Stop Smoking Clinic

The Health Benefits of Quitting Smoking

Harmful chemicals and poisons in tobacco smoke can damage the body and inhibit key functions. Smokers often find that the health benefits of quitting smoking are essential motivators to stop and not return to smoking.

The health benefits of quitting are direct and substantial and far exceed the risks of any concerns over immediate weight gain, which, on average, is usually approximately five pounds. The benefits are achieved by everyone and smoking cessation represents the single most important step that smokers can take to enhance their well-being.

On stopping smoking, the body experiences a range of positive side effects and, as you can see from the timeline below, the healing process begins within just 20 minutes of giving up.

Quitting Benefits

20 min

• Blood pressure and pulse return to normal.

8 hrs

• Oxygen levels return to normal.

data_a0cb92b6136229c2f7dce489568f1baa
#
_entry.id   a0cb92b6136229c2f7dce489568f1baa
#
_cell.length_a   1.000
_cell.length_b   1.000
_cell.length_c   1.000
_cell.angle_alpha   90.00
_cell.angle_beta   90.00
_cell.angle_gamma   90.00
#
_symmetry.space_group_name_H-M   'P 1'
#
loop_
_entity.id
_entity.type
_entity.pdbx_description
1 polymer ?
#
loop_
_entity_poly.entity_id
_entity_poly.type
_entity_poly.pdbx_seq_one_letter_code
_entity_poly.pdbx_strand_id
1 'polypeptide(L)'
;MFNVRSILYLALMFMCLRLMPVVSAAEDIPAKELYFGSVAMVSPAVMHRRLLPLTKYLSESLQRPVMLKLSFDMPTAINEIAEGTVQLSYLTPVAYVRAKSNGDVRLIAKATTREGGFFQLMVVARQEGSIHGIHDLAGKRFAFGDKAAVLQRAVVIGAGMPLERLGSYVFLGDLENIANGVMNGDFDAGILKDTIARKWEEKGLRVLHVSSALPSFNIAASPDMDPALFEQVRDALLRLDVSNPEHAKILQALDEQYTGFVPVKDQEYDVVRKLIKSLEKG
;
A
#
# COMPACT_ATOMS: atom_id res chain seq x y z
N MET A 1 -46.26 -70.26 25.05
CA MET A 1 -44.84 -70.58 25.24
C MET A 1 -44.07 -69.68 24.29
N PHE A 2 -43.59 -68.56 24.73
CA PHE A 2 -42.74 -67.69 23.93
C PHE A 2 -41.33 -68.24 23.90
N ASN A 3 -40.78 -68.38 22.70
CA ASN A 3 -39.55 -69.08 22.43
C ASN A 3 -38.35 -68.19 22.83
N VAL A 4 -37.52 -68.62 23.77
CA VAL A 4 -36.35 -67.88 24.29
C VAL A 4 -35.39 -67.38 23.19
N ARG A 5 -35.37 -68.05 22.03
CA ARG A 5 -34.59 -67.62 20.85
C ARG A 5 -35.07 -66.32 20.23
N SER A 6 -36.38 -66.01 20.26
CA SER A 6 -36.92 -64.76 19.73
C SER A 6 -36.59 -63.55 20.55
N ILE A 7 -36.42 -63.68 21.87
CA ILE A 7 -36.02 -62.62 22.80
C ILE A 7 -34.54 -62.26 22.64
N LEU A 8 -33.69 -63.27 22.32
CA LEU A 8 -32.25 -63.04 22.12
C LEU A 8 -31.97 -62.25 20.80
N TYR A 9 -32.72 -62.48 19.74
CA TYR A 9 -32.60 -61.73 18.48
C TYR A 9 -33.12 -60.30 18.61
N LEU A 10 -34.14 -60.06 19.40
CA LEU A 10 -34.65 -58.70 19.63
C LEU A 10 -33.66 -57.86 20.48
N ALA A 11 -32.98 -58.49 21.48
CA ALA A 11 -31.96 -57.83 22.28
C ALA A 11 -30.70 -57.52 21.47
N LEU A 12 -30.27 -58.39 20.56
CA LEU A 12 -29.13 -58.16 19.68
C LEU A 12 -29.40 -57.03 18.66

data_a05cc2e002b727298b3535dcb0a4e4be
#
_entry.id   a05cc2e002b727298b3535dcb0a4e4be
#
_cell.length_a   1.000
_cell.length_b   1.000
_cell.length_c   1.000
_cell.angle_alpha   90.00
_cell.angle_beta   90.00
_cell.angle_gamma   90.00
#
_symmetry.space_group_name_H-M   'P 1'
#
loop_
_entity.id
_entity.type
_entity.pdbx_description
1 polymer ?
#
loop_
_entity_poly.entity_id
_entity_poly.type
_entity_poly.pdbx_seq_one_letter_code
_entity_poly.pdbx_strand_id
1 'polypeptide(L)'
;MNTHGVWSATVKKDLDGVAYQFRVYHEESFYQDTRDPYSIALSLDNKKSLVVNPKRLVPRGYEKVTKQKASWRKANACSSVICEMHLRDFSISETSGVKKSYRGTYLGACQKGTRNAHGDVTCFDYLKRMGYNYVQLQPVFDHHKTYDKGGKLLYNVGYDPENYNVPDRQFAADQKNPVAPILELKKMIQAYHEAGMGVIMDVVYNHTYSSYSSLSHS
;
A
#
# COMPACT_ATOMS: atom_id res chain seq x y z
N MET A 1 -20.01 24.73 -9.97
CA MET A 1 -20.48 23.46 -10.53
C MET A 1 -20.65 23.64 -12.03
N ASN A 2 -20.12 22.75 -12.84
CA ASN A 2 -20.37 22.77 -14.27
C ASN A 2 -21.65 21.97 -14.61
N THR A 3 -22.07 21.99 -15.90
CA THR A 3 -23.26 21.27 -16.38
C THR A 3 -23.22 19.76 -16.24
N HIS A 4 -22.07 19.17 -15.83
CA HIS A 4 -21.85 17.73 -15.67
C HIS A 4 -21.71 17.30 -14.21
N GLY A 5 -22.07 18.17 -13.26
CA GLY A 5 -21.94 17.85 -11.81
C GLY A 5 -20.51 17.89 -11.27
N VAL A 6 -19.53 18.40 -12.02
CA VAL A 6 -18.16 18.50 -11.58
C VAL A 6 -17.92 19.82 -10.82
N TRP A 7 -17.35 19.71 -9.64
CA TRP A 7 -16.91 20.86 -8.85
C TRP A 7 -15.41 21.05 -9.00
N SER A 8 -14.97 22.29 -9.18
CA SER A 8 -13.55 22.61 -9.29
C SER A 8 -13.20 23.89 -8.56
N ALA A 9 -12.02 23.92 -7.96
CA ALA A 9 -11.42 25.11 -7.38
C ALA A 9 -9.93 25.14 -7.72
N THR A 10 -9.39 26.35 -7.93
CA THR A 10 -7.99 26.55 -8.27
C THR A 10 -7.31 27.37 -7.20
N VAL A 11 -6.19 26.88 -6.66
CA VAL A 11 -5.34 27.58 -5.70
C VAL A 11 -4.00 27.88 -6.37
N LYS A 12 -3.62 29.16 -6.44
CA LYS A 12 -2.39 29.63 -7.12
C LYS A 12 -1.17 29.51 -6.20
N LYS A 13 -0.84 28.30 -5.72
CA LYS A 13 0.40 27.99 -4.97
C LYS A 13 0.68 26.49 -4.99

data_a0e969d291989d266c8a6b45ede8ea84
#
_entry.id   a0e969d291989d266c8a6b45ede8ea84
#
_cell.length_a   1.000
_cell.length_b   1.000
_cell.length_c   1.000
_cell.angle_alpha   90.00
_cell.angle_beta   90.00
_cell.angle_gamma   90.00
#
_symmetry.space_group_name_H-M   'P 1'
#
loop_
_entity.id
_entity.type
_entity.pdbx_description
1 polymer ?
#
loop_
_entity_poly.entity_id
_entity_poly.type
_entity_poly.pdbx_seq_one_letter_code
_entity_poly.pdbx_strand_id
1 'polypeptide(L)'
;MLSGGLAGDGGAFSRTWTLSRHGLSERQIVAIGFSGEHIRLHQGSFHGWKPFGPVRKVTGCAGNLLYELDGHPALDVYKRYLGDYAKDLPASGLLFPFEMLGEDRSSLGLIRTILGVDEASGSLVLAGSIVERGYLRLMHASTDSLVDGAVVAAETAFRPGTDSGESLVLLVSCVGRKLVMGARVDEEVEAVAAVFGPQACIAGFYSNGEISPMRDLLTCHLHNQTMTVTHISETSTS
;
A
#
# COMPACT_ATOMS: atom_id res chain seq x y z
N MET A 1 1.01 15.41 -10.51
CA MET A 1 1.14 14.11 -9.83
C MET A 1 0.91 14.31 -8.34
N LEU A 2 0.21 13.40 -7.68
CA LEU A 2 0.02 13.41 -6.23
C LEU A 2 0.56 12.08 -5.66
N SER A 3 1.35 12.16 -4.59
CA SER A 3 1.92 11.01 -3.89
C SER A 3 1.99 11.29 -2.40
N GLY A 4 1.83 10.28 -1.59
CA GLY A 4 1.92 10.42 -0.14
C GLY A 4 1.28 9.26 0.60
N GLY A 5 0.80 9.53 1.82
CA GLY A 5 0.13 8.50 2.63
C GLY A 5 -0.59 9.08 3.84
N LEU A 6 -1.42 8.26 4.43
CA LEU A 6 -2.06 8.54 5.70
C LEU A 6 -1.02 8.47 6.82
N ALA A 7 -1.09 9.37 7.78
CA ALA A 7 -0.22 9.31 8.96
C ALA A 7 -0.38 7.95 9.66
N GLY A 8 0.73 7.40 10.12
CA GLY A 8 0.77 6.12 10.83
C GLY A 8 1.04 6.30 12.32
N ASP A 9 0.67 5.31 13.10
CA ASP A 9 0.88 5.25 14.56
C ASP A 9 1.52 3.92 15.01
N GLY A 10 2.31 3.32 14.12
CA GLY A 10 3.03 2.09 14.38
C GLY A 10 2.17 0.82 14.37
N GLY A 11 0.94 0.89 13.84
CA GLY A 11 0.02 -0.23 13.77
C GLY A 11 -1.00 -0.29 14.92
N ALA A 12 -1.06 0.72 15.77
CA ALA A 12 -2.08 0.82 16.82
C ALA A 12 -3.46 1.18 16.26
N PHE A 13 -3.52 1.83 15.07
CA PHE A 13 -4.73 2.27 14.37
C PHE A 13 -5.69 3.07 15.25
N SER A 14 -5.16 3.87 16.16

• Nicotine and carbon monoxide levels in blood reduce by half.

12 hrs

• Carbon monoxide levels in blood drop to normal.

24 hrs

• Carbon monoxide will be eliminated from the body.

• Lungs start to clear out mucous and other smoking debris.

48 hrs

• There is no nicotine left in the body.

• Ability to taste and smell is greatly improved.

72 hrs

• Breathing becomes easier.

• Bronchial tubes begin to relax and energy levels increase.


3 – 9 months

• Coughs, wheezing and breathing problems improve as lung functions are increased by up to 10%.

12 months

• Excess risk of coronary heart disease is reduced by about half and declines gradually hereafter.

5 yrs.

• Risk of heart attack falls to about half that of a smoker.

• Risk of stroke returns to the level of people who have never smoked (5 – 15 years).

10 yrs.

• Risk of Lung Cancer falls to about half that of a smoker.

15 yrs.

• Risk of lung cancer is reduced to close to that observed in nonsmokers.

• Risk of coronary heart disease falls to the same as someone who has never smoked.

• If you have quit smoking before age 50 you have halved the risk of dying in the next 15 years compared with continuing smokers.


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